Medical

Edible vaccines stored in cheap, easily transportable dissolving films

Edible vaccines stored in chea...
The University of Texas researchers are working to commercialize their new vaccine technology
The University of Texas researchers are working to commercialize their new vaccine technology
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The film containing vaccines can be taken orally in their entirety, and rapidly dissolve to leave no trace
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The film containing vaccines can be taken orally in their entirety, and rapidly dissolve to leave no trace
The University of Texas researchers are working to commercialize their new vaccine technology
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The University of Texas researchers are working to commercialize their new vaccine technology

Vaccines have become an indispensable medical tool that offer protection from an ever-increasing range of diseases, but these living strains of viruses need to be kept cool to be effective. This is a real problem when it comes to distributing them to remote or developing areas, but a new delivery method from scientists at University of Texas at Austin (UT Austin) could give these efforts a huge boost, preserving the live elements in a lightweight film without the need for refrigeration.

The trouble that comes from getting vaccines to remote regions and preserving them for safe use are such that research groups around the world are working to overcome them. Some promising solutions that could help save millions of lives include storing them in sugary gels, freeze-drying them so they can be stored at room temperature and putting them in a state of suspended animation. The government of Vanuatu is even looking into the use of drones to carry them over rough, unpaved terrain.

The thin film developed at UT Austin shapes as another exciting possibility. The scientists were able produce their novel vaccine delivery system cheaply and easily, taking inspiration from the way the DNA of some living things can be preserved for millions of years in amber. The team sought to replicate these storage abilities in a substance resembling hard candy, made up of different sugars and salts to form an amber-like material.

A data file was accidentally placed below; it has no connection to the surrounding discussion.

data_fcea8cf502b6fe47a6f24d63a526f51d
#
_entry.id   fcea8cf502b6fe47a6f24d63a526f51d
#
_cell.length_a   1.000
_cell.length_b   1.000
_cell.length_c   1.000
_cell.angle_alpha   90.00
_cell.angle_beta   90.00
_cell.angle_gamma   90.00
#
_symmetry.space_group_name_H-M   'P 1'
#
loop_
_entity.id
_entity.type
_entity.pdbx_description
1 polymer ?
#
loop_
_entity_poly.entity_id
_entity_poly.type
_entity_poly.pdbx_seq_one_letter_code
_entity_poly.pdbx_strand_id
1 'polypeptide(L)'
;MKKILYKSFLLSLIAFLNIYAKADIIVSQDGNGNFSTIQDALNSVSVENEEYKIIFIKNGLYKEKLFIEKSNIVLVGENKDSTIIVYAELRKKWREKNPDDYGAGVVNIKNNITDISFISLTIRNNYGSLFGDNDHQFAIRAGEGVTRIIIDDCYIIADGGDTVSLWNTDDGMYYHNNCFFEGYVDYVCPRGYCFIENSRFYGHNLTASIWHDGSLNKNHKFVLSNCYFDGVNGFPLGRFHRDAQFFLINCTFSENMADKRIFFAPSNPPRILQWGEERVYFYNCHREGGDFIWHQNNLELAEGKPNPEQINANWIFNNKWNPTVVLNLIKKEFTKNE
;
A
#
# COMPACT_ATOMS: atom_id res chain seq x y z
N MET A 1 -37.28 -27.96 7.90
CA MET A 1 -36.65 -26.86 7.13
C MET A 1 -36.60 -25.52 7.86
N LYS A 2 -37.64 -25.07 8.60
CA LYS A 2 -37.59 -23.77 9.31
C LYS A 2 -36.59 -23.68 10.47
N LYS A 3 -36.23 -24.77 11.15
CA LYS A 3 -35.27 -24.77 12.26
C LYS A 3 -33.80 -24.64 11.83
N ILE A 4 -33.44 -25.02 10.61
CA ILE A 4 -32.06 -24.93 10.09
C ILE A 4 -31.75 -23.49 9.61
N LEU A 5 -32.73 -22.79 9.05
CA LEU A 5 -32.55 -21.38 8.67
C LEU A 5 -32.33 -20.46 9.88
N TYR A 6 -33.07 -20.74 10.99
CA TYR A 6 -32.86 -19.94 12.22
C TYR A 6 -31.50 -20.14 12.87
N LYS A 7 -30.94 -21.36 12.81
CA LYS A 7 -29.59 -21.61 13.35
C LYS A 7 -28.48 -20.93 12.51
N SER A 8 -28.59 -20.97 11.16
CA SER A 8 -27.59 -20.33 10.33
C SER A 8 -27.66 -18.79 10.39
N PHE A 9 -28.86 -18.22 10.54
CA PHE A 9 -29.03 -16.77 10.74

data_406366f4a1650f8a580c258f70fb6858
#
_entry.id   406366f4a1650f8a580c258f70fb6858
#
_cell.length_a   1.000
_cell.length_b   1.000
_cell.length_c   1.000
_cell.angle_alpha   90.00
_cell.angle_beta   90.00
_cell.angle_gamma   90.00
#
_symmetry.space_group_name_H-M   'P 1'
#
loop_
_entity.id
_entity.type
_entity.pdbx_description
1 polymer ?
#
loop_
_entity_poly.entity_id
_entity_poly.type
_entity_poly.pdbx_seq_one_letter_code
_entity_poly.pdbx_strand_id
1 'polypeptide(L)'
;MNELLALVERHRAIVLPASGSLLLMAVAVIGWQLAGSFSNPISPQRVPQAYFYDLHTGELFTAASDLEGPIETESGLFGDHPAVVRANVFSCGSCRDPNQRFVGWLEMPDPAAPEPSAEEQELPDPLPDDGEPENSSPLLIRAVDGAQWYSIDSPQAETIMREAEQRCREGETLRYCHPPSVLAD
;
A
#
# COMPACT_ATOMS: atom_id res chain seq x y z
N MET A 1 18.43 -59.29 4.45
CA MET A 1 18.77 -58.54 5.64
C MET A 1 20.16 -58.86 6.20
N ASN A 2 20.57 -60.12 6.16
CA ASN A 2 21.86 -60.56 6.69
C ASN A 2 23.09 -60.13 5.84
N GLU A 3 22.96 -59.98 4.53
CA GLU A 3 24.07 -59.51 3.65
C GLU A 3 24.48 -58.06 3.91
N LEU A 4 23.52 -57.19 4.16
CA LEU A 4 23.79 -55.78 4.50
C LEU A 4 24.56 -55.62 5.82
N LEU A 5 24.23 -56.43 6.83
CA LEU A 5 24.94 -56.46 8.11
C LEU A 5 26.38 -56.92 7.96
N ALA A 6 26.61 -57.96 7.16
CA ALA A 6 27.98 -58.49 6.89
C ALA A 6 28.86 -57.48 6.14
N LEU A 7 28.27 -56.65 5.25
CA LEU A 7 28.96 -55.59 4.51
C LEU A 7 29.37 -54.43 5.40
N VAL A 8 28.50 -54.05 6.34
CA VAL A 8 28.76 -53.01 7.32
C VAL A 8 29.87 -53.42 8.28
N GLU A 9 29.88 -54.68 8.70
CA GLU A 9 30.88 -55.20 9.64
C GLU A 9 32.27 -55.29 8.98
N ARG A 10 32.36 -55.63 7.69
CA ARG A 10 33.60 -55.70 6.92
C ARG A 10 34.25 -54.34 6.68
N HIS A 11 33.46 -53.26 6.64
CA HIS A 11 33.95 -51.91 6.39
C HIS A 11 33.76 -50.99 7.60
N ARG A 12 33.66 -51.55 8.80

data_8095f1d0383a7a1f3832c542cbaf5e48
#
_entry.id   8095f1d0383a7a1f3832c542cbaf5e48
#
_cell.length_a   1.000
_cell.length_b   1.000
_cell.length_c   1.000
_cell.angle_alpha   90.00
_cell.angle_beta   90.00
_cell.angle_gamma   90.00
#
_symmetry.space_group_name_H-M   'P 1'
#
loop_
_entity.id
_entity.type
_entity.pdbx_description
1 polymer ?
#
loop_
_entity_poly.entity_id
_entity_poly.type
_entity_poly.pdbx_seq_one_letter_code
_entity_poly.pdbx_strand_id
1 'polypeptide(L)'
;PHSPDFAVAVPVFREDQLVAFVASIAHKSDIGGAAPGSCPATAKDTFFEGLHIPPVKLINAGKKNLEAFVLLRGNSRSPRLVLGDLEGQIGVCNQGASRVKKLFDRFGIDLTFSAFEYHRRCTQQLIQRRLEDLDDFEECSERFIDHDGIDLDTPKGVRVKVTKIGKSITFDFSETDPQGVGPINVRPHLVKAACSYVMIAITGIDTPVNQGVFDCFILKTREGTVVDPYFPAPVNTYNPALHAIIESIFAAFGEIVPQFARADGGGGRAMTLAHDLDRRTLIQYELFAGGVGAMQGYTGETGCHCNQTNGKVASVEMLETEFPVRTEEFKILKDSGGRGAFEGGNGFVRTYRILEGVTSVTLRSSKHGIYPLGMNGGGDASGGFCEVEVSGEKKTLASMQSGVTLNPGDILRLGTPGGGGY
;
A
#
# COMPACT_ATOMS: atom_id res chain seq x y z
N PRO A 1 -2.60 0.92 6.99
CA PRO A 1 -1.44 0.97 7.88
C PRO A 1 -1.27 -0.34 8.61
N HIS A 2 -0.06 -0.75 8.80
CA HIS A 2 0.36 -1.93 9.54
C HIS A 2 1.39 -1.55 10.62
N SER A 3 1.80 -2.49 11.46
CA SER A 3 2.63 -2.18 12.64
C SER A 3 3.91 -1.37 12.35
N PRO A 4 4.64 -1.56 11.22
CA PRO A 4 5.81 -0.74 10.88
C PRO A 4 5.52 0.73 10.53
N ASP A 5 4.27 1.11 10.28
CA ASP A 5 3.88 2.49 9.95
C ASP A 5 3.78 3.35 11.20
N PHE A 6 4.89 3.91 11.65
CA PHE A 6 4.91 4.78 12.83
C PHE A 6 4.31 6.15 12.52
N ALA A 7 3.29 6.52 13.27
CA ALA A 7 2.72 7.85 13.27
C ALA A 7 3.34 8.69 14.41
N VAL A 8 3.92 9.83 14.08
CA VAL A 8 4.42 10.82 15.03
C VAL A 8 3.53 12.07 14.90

It took more than 450 attempts, with the team's candy-like materials often killing the viruses or crystallizing them during storage, making them unfit for use. Finally, they landed on a recipe that does the job, with the virus able to be loaded into the candy-like material and housed between protective layers that can be peeled off when it's time for use.

“It is essentially a plug and play platform,” said Maria A. Croyle who led the research. “Once we know the specific qualities of a vaccine candidate, we can adapt the film’s components to meet those requirements, suspending and sealing it within the film matrix in a way that allows it to withstand extreme temperature changes and release the vaccine components in a precise and controlled manner.”

The team says it has demonstrated the ability of the delivery system to carry Ebola vaccines and a vaccine for influenza A at a proof-of-concept level, and believe it could be used for other vaccines as well, including – when it's developed – COVID-19.

The film containing vaccines can be taken orally in their entirety, and rapidly dissolve to leave no trace
The film containing vaccines can be taken orally in their entirety, and rapidly dissolve to leave no trace

In addition to its low-cost, the system is around one-thousandth the size of traditional vaccine vials and needs no refrigeration either during transport of the administration. The film can be taken orally, and rapidly dissolves to leave no trace. If it makes its way into widespread use, it could help avoid the millions of syringes, vials, packaging and other waste that goes with traditional vaccination methods.

The film developed by the team has been licensed by a new startup that will now work with large pharmaceutical company AskBio to commercialize the technology.

“We are excited to partner with AskBio to develop Maria’s platform technology,” said Erin Overstreet, director of licensing in UT Austin’s Office of Technology Commercialization. “We believe the technology is poised to help patients with rare diseases, with the potential to help many other patients as well, and look forward to seeing the technology benefit the public.”

The research was published in the journal Science Advances.

Source: University of Texas at Austin, The Conversation

1 comment
paul314
So does it work with vaccines that are already set for oral administration, or also ones that usually have to be injected?